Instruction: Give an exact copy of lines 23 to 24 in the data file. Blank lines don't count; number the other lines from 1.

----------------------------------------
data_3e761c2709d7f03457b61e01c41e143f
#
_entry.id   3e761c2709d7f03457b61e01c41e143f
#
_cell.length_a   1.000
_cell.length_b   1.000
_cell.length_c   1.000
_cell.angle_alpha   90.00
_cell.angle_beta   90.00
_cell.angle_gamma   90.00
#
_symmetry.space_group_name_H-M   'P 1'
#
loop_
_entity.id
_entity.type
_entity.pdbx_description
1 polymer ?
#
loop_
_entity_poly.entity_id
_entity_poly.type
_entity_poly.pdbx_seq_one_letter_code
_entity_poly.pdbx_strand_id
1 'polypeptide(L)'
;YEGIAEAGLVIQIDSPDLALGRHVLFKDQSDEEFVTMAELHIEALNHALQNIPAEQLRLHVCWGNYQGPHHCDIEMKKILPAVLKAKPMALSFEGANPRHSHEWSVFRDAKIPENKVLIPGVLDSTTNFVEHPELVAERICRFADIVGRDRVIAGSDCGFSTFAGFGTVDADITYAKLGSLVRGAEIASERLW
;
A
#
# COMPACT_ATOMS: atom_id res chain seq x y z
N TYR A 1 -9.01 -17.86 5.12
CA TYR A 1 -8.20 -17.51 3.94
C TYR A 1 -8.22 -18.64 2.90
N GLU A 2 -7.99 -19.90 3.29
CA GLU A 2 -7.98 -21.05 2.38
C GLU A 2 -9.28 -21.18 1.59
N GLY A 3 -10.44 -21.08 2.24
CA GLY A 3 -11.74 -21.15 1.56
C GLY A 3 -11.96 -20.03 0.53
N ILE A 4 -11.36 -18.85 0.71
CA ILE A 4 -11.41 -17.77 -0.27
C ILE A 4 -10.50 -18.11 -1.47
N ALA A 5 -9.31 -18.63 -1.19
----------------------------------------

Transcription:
_entity_poly.pdbx_seq_one_letter_code
_entity_poly.pdbx_strand_id